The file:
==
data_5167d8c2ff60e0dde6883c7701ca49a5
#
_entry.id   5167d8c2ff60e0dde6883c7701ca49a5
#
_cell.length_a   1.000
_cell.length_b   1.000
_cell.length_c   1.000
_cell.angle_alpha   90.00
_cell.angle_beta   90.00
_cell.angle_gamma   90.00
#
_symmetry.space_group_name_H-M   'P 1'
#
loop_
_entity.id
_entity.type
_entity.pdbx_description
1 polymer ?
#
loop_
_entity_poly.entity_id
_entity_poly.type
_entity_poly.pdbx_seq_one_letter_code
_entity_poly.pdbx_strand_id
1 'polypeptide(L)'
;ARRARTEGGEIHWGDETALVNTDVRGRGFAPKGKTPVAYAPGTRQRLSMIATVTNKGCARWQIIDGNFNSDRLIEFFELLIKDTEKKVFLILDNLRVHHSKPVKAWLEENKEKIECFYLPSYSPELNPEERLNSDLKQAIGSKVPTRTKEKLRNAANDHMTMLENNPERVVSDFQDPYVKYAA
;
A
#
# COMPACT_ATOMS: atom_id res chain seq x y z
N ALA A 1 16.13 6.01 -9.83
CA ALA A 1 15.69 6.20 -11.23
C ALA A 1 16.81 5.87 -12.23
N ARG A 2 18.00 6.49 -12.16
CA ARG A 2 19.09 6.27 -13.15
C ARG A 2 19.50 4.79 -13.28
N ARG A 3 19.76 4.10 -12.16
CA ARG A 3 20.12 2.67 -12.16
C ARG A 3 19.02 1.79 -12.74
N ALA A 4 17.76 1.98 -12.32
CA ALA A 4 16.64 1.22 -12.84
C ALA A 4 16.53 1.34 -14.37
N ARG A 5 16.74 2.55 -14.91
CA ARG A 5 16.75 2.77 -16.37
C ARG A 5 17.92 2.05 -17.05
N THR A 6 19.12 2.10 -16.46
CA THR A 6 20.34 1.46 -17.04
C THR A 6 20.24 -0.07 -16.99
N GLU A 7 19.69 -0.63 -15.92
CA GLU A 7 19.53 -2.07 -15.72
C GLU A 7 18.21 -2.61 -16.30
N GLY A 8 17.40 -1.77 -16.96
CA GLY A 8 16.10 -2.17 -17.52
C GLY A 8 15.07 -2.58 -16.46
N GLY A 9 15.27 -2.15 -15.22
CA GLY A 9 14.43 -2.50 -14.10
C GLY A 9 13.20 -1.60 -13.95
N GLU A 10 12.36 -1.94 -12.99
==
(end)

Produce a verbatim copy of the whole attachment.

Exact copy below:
data_5167d8c2ff60e0dde6883c7701ca49a5
#
_entry.id   5167d8c2ff60e0dde6883c7701ca49a5
#
_cell.length_a   1.000
_cell.length_b   1.000
_cell.length_c   1.000
_cell.angle_alpha   90.00
_cell.angle_beta   90.00
_cell.angle_gamma   90.00
#
_symmetry.space_group_name_H-M   'P 1'
#
loop_
_entity.id
_entity.type
_entity.pdbx_description
1 polymer ?
#
loop_
_entity_poly.entity_id
_entity_poly.type
_entity_poly.pdbx_seq_one_letter_code
_entity_poly.pdbx_strand_id
1 'polypeptide(L)'
;ARRARTEGGEIHWGDETALVNTDVRGRGFAPKGKTPVAYAPGTRQRLSMIATVTNKGCARWQIIDGNFNSDRLIEFFELLIKDTEKKVFLILDNLRVHHSKPVKAWLEENKEKIECFYLPSYSPELNPEERLNSDLKQAIGSKVPTRTKEKLRNAANDHMTMLENNPERVVSDFQDPYVKYAA
;
A
#
# COMPACT_ATOMS: atom_id res chain seq x y z
N ALA A 1 16.13 6.01 -9.83
CA ALA A 1 15.69 6.20 -11.23
C ALA A 1 16.81 5.87 -12.23
N ARG A 2 18.00 6.49 -12.16
CA ARG A 2 19.09 6.27 -13.15
C ARG A 2 19.50 4.79 -13.28
N ARG A 3 19.76 4.10 -12.16
CA ARG A 3 20.12 2.67 -12.16
C ARG A 3 19.02 1.79 -12.74
N ALA A 4 17.76 1.98 -12.32
CA ALA A 4 16.64 1.22 -12.84
C ALA A 4 16.53 1.34 -14.37
N ARG A 5 16.74 2.55 -14.91
CA ARG A 5 16.75 2.77 -16.37
C ARG A 5 17.92 2.05 -17.05
N THR A 6 19.12 2.10 -16.46
CA THR A 6 20.34 1.46 -17.04
C THR A 6 20.24 -0.07 -16.99
N GLU A 7 19.69 -0.63 -15.92
CA GLU A 7 19.53 -2.07 -15.72
C GLU A 7 18.21 -2.61 -16.30
N GLY A 8 17.40 -1.77 -16.96
CA GLY A 8 16.10 -2.17 -17.52
C GLY A 8 15.07 -2.58 -16.46
N GLY A 9 15.27 -2.15 -15.22
CA GLY A 9 14.43 -2.50 -14.10
C GLY A 9 13.20 -1.60 -13.95
N GLU A 10 12.36 -1.94 -12.99